That depends. Child support is based on a percentage of net resources. Net resources is gross monthly income minus several mandatory deductions. The main deductions include social security taxes, federal income tax, (based on the tax rate for a single person claiming one personal exemption and the standard deduction), state income tax, union dues, and expenses for health insurance of the child.
Then net resources, the difference between gross monthly income and deductions, is multiplied by the applicable rate. For instance, if you have one child it’s 20% of net resources; two children 25%; three children 30%; four children 35%; five children 40%, and if you have six or more children, then it’s not less than 40%. However, if you have the duty to support other children that are not before the court, the above percentages will be reduced.
Although there are some exceptions, for the most part a cap means that you won’t be charged at the applicable rate above the cap amount. Up until September, that percentage only applied to monthly net resources up to $7,500. Now that percentage applies to monthly net resources until $8,550.
For some individuals who make more than $7,500, this means that you will continue to be charged your current amount of child support plus an additional amount at the applicable percentage for amounts over $7,500 up until $8,550.
On the other hand, for a small percentage of parents though, $8,550 may not even be the cap. As always, the court can order child support over $8,550 based on proven needs of the child and the income of the parties. Proven needs are not limited to the “bare necessities of life” and not determined by the parent’s ability to pay or lifestyle of the family. Some of the needs that may be proven include but are not limited to costs for extracurricular activities (i.e. sports, church activities, and music lessons), car/transportation expenses, cell phones, cable, internet, tutoring, medical expenses including counseling and special medical therapies, and many more.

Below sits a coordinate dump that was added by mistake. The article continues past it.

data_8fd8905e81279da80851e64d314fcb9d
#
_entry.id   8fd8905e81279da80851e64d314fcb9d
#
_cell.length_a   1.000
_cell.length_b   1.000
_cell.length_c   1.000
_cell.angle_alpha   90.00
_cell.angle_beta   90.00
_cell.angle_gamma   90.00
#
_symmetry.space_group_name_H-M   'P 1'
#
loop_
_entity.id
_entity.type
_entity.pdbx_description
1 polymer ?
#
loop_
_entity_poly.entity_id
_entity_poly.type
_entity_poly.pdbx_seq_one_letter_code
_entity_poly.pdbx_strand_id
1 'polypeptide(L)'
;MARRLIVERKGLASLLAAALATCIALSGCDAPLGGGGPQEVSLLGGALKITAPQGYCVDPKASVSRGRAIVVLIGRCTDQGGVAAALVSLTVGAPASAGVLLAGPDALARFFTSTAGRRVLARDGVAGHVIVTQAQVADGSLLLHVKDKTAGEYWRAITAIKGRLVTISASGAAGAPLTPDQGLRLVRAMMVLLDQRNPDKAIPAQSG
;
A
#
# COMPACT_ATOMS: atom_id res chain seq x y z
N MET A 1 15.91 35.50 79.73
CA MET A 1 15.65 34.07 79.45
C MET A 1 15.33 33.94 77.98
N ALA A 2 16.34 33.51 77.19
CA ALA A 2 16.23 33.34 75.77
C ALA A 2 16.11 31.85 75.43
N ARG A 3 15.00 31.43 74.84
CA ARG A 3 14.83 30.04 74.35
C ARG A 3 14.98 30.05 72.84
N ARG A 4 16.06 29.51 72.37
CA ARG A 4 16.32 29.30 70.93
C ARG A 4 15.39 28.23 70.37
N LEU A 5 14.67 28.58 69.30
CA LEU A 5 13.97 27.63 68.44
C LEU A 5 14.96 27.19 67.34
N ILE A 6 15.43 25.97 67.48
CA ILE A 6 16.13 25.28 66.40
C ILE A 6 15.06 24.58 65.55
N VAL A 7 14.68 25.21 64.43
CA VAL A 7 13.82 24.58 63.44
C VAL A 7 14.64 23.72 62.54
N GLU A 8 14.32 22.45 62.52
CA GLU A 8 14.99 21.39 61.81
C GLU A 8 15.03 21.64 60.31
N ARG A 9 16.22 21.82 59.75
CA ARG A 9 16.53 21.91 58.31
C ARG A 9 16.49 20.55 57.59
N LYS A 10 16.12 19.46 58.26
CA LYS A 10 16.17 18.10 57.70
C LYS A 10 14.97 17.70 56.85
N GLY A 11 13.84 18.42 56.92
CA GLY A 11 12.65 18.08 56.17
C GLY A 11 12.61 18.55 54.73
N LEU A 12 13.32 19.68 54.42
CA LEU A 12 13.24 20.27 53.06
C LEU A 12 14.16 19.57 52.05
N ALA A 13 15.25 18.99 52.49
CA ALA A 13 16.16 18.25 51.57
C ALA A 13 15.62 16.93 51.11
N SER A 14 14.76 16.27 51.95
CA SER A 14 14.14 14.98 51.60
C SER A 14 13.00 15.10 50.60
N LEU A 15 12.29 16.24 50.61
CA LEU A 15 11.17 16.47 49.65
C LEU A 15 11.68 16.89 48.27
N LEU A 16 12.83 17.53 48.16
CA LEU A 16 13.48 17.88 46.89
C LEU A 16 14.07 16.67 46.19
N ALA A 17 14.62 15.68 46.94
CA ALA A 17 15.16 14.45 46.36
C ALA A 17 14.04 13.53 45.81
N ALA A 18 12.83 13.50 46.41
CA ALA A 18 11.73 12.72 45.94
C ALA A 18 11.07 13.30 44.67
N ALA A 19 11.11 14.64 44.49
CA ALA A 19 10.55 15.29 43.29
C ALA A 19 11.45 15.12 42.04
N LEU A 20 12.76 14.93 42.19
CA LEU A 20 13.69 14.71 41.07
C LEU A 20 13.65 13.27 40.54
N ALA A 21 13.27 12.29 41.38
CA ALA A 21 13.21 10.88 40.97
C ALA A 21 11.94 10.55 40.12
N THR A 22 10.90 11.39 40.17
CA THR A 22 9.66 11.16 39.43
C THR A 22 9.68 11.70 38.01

But this doesn’t mean that everyone who makes more than $7,500 will be affected. First, the amount of support can only change if the child support order is modified. If the other parent doesn’t petition the court for a modification, then your child support will stay the same.
Second, parties can also agree to child support below the guidelines as long as the amount isn’t so low that it is not in the best interests of the child.
In summary, just because the child support cap has increased doesn’t mean that your child support will increase too—it depends on your situation. To determine what your new liabilities may be or to determine if seeking a modification is right for you, contact experienced family law attorney Chante Prox at (817)-649-2700.
Disclaimer: This information should not be considered as legal advice. Decisions should be based on consultation with a licensed attorney. This blog is for informative purposes only.
Chante Prox is a family law attorney and mediator practicing in the Dallas/Fort Worth area @ www.barnesproxlaw.com.